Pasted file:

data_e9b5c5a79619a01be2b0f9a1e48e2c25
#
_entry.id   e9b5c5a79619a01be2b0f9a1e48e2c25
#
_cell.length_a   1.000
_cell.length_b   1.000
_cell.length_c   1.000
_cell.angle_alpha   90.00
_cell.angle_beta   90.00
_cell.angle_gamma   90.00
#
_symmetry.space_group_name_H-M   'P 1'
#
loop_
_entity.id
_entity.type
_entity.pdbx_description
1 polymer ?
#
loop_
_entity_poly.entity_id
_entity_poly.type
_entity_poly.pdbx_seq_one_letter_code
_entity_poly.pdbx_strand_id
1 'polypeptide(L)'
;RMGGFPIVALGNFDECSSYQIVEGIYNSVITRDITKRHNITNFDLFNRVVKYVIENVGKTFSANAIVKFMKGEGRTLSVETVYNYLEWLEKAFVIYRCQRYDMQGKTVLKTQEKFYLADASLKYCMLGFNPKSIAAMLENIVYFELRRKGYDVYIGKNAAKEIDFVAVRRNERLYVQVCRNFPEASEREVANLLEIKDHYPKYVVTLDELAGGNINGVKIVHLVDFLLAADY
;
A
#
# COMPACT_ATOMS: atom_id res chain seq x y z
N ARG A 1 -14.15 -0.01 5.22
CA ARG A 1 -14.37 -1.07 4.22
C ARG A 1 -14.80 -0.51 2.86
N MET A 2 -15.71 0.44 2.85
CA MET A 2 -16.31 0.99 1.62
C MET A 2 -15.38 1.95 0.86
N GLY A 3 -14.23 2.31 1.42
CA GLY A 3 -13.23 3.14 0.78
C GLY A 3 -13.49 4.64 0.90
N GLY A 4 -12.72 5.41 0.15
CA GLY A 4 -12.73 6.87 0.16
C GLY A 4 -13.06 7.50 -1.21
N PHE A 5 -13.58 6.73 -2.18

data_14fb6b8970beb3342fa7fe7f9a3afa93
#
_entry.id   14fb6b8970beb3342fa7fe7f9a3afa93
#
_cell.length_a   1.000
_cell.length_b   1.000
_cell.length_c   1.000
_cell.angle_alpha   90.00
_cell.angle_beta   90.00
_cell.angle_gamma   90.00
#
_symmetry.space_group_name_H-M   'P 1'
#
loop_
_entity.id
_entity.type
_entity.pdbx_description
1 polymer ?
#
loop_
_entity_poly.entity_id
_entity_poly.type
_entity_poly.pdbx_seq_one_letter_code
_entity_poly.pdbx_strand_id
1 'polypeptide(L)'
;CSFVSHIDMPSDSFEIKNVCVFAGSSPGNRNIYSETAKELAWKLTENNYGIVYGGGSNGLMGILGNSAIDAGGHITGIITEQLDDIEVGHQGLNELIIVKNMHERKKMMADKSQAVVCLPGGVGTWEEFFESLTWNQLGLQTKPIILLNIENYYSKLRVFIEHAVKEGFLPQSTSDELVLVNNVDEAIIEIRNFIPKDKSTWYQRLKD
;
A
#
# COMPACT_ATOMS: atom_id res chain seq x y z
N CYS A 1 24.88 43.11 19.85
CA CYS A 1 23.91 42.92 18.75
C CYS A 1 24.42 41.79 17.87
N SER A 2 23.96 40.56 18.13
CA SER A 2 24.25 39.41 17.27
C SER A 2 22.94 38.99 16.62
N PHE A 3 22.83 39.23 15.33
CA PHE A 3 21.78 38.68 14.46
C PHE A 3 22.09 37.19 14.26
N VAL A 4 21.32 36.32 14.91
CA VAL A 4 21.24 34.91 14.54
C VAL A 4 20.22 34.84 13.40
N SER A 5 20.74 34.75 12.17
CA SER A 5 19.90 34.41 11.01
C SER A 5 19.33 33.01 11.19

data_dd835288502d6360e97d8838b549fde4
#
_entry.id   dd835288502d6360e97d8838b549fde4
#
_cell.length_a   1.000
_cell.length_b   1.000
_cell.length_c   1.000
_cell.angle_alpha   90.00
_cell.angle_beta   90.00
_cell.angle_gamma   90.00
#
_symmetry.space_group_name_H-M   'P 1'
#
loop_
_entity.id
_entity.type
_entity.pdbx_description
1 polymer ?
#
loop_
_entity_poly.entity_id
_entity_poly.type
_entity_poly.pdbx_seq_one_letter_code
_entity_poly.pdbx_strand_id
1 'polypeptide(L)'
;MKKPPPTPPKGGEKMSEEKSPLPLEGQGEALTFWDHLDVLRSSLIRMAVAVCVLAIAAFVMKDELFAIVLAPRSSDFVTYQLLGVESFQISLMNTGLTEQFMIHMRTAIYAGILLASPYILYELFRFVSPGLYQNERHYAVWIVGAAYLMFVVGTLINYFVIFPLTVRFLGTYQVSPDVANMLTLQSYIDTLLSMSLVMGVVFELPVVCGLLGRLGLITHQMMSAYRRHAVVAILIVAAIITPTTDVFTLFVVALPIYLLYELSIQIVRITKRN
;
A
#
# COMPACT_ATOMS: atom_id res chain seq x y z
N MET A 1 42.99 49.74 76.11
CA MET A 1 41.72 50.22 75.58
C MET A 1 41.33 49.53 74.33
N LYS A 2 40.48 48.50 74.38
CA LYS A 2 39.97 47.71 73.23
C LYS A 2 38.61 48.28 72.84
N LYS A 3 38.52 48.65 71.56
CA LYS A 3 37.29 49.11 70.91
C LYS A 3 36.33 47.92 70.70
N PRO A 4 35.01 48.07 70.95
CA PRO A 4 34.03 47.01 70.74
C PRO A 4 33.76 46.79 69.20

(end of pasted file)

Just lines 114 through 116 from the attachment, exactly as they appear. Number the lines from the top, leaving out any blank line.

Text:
;MKKPPPTPPKGGEKMSEEKSPLPLEGQGEALTFWDHLDVLRSSLIRMAVAVCVLAIAAFVMKDELFAIVLAPRSSDFVTYQLLGVESFQISLMNTGLTEQFMIHMRTAIYAGILLASPYILYELFRFVSPGLYQNERHYAVWIVGAAYLMFVVGTLINYFVIFPLTVRFLGTYQVSPDVANMLTLQSYIDTLLSMSLVMGVVFELPVVCGLLGRLGLITHQMMSAYRRHAVVAILIVAAIITPTTDVFTLFVVALPIYLLYELSIQIVRITKRN
;
A